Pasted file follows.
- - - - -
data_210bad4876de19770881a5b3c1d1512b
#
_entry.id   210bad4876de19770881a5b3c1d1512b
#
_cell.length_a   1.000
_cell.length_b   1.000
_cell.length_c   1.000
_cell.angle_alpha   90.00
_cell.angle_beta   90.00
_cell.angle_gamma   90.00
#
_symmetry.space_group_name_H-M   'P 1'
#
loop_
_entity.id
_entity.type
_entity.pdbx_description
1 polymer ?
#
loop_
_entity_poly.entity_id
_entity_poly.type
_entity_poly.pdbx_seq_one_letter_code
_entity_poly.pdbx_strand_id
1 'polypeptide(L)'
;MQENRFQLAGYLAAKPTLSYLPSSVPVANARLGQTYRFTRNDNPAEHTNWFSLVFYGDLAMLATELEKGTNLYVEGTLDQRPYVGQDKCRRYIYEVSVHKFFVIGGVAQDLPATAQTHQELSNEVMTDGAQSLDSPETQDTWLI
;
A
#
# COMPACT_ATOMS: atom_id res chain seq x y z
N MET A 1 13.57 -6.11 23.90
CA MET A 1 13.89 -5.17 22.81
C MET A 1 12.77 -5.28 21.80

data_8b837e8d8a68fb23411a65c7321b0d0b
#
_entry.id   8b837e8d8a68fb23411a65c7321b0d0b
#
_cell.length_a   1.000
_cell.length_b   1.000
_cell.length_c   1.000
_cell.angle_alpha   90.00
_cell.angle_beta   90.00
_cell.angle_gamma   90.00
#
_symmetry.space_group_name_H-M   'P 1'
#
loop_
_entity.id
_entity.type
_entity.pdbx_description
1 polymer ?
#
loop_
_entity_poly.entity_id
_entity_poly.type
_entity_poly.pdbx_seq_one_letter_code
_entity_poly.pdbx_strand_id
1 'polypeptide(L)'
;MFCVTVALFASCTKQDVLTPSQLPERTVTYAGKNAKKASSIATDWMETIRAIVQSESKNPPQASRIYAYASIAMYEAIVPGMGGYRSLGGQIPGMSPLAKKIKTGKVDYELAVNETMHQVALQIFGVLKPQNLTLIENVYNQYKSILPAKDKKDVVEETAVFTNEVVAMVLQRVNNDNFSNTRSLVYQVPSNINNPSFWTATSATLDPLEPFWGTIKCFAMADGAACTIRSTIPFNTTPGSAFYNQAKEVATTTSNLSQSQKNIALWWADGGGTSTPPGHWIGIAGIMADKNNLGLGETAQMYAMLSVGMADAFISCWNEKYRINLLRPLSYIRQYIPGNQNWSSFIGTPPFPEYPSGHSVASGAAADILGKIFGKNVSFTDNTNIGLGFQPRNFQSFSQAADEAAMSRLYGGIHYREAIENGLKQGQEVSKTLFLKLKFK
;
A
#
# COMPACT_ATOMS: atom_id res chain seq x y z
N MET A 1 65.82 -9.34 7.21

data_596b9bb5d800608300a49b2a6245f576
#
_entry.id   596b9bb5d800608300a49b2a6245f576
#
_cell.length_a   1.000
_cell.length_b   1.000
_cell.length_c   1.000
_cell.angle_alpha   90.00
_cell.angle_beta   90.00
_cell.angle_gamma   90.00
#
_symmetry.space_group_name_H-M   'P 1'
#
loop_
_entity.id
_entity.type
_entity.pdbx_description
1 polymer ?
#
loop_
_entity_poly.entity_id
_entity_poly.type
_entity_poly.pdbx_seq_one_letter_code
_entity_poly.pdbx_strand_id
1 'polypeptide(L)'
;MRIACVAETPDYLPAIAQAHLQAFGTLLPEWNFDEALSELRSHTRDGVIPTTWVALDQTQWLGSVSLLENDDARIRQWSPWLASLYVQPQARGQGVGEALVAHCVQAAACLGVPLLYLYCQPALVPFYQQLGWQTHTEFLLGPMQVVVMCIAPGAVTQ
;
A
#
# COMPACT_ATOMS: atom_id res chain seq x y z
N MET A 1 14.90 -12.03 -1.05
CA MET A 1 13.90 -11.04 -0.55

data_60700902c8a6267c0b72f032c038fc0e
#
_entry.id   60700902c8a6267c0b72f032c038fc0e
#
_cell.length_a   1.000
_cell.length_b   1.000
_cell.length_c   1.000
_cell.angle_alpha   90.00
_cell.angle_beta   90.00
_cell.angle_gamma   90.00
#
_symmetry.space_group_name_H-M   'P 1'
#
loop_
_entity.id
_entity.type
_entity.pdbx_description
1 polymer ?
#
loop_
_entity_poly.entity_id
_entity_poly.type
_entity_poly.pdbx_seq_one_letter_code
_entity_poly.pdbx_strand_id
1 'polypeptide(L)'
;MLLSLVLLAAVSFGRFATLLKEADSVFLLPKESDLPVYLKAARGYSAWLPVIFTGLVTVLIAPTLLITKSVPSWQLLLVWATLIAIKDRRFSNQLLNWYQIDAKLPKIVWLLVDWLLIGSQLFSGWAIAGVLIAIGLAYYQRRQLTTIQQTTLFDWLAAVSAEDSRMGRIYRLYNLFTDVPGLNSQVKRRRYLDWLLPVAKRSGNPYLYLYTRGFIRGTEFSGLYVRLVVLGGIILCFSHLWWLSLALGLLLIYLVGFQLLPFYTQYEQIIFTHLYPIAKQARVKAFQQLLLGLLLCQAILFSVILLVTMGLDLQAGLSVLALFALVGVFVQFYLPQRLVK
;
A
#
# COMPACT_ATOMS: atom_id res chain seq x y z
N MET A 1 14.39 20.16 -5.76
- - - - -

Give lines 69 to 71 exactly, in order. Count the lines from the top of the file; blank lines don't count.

_cell.length_a   1.000
_cell.length_b   1.000
_cell.length_c   1.000